Eternal Sunshine of the Spotless Mind: Special Edition

January 28, 2012 12 Min Read

Review by: Matt Brighton

Plot: What’s it about?

“Eternal Sunshine of the Spotless Mind” is yet another brainchild of Writer Charlie Kaufman. Kaufman has given us some of the more thought-provoking movies in the last few years like “Being John Malkovich”, “Confessions of a Dangerous Mind” and “Adaptation”. More importantly, it stars Jim Carrey in a return to his more dramatic side. Like Robin Williams before him, he’s a great comedic actor who can also do drama, but hasn’t ever received a nod by the Academy (even a nomination) that he years for so badly. Carrey has shown his acting chops in films like “The Truman Show”, “Man in the Moon” and to a lesser extent in “The Majestic” to much acclaim. Then again, he can don a green suit and become “The Grinch” or even play God with little help from movie special effects. Imagine that. There must be something inherent in Carrey that makes him want to make us cry, because he can certainly make us laugh. What’s that old saying…”Dying is easy, comedy is hard”? Tell that to Jim Carrey.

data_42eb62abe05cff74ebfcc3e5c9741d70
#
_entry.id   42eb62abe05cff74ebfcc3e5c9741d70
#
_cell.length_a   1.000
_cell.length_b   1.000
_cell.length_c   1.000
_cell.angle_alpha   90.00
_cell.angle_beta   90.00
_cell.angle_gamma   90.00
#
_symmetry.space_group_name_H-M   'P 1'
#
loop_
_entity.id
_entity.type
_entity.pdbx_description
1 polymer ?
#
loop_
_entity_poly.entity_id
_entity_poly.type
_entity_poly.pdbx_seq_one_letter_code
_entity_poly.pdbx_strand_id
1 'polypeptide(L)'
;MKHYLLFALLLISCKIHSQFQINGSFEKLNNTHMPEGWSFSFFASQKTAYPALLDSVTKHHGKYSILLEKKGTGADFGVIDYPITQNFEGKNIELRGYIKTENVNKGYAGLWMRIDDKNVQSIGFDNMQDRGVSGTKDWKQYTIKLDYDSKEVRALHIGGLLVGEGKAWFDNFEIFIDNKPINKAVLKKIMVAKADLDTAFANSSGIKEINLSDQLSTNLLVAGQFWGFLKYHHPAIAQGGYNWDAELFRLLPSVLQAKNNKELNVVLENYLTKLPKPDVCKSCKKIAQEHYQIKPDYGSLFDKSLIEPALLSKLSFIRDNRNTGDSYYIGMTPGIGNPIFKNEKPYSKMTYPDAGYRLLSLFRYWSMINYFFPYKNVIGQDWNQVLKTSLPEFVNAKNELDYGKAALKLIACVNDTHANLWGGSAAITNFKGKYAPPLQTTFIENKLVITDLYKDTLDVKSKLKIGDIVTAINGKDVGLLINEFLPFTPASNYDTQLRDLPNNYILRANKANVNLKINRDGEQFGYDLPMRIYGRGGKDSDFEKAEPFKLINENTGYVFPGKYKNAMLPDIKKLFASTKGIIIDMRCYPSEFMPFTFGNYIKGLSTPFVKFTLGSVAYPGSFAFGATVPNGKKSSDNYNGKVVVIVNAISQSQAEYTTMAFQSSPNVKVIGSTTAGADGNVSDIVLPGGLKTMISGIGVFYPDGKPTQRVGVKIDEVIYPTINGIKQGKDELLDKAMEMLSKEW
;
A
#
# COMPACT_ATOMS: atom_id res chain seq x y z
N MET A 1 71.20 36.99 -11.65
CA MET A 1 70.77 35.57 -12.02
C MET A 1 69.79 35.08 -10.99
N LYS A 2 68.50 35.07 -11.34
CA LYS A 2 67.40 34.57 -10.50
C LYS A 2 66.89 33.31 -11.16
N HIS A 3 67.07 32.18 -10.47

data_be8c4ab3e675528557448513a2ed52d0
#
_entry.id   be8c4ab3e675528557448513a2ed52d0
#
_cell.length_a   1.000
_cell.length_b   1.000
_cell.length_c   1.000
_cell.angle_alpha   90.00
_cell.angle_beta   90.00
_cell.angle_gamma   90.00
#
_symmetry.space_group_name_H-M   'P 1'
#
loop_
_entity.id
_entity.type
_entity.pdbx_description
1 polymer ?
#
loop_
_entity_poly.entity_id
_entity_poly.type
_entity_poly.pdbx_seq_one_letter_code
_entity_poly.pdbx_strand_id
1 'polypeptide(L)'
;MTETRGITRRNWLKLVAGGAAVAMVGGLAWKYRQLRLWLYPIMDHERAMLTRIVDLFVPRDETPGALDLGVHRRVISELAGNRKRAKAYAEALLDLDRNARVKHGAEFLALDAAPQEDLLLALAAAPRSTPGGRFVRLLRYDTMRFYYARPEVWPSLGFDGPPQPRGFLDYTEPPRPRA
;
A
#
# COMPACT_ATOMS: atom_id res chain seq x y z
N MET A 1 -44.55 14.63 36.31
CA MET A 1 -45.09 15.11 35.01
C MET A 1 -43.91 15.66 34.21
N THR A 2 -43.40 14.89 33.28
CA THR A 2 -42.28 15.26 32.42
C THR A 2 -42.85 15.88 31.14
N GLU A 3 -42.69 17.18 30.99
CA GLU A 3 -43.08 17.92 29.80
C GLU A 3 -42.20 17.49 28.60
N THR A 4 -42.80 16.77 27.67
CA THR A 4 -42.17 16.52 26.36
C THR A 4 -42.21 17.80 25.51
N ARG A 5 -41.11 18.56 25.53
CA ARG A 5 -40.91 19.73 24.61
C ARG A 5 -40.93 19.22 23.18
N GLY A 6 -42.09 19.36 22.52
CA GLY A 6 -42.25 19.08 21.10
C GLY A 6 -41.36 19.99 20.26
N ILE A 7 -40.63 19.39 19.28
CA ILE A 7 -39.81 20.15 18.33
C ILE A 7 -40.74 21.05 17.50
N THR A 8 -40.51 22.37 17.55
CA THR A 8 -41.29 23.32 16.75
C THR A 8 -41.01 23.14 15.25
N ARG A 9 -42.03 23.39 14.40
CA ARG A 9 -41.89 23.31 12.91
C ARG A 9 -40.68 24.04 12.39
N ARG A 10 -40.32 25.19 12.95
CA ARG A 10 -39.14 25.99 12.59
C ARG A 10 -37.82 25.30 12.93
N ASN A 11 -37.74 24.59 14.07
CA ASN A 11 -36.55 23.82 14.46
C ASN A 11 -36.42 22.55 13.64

The film doesn’t really follow a linear timeline, it doubles back on itself a few times not to keep us guessing, but to show what’s going on inside the mind of one seemingly normal man. Carrey plays Joel Barrish, an introvert who communicates better by scribbling in his journal that with the power of the spoken word. Ditching work one day, he heads off to Montack Beach (in February no less) only to meet a stranger by the name of Clementine (Kate Winslet). The two hit it off in their own way and the next thing we know, Joel has been informed that she’s had him “erased” from her memory. You see, there’s a company called Lacuna, Inc. that specializes in just that – erasing memories of loved and/or lost ones. Joel finds out that he’s been erased from Clementine’s memory (so to her, “they” never happened) and to exact revenge he decides to have the same thing done. And so it goes…to a point. Dr. Howard Mierzwiak (Tom Wilkinson) and his team (played by Mark Ruffalo, Elijah Wood and Kirsten Dunst) go to work on erasing his memories of Clementine only for Joel to discover that he doesn’t want to have the procedure done. He wants to squirrel away some of the memories as he starts to discover (on a subconscious level, no less) although things ended badly, he still wants his memories of Clementine.